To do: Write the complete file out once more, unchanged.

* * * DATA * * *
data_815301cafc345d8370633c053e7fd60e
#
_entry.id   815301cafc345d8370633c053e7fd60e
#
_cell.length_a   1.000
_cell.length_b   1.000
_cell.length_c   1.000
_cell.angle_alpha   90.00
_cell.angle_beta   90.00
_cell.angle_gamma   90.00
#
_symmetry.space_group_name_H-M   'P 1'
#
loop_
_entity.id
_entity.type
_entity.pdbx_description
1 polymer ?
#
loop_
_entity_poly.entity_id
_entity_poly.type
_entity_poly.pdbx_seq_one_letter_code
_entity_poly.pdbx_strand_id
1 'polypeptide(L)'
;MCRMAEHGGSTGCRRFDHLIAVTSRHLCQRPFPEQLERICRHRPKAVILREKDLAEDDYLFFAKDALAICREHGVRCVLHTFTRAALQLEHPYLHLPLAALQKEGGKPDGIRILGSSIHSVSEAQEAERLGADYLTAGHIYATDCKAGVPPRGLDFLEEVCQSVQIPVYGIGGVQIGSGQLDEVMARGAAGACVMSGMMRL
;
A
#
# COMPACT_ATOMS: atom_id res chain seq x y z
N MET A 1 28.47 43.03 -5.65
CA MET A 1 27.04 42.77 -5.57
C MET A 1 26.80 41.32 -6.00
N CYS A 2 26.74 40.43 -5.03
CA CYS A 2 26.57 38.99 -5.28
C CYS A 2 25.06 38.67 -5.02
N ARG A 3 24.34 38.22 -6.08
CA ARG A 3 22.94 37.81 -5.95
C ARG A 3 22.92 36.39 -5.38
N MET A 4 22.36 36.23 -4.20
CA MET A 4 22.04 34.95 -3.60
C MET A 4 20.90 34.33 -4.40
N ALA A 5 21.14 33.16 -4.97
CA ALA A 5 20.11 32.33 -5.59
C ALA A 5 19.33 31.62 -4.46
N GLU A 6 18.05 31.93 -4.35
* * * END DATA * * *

data_815301cafc345d8370633c053e7fd60e
#
_entry.id   815301cafc345d8370633c053e7fd60e
#
_cell.length_a   1.000
_cell.length_b   1.000
_cell.length_c   1.000
_cell.angle_alpha   90.00
_cell.angle_beta   90.00
_cell.angle_gamma   90.00
#
_symmetry.space_group_name_H-M   'P 1'
#
loop_
_entity.id
_entity.type
_entity.pdbx_description
1 polymer ?
#
loop_
_entity_poly.entity_id
_entity_poly.type
_entity_poly.pdbx_seq_one_letter_code
_entity_poly.pdbx_strand_id
1 'polypeptide(L)'
;MCRMAEHGGSTGCRRFDHLIAVTSRHLCQRPFPEQLERICRHRPKAVILREKDLAEDDYLFFAKDALAICREHGVRCVLHTFTRAALQLEHPYLHLPLAALQKEGGKPDGIRILGSSIHSVSEAQEAERLGADYLTAGHIYATDCKAGVPPRGLDFLEEVCQSVQIPVYGIGGVQIGSGQLDEVMARGAAGACVMSGMMRL
;
A
#
# COMPACT_ATOMS: atom_id res chain seq x y z
N MET A 1 28.47 43.03 -5.65
CA MET A 1 27.04 42.77 -5.57
C MET A 1 26.80 41.32 -6.00
N CYS A 2 26.74 40.43 -5.03
CA CYS A 2 26.57 38.99 -5.28
C CYS A 2 25.06 38.67 -5.02
N ARG A 3 24.34 38.22 -6.08
CA ARG A 3 22.94 37.81 -5.95
C ARG A 3 22.92 36.39 -5.38
N MET A 4 22.36 36.23 -4.20
CA MET A 4 22.04 34.95 -3.60
C MET A 4 20.90 34.33 -4.40
N ALA A 5 21.14 33.16 -4.97
CA ALA A 5 20.11 32.33 -5.59
C ALA A 5 19.33 31.62 -4.46
N GLU A 6 18.05 31.93 -4.35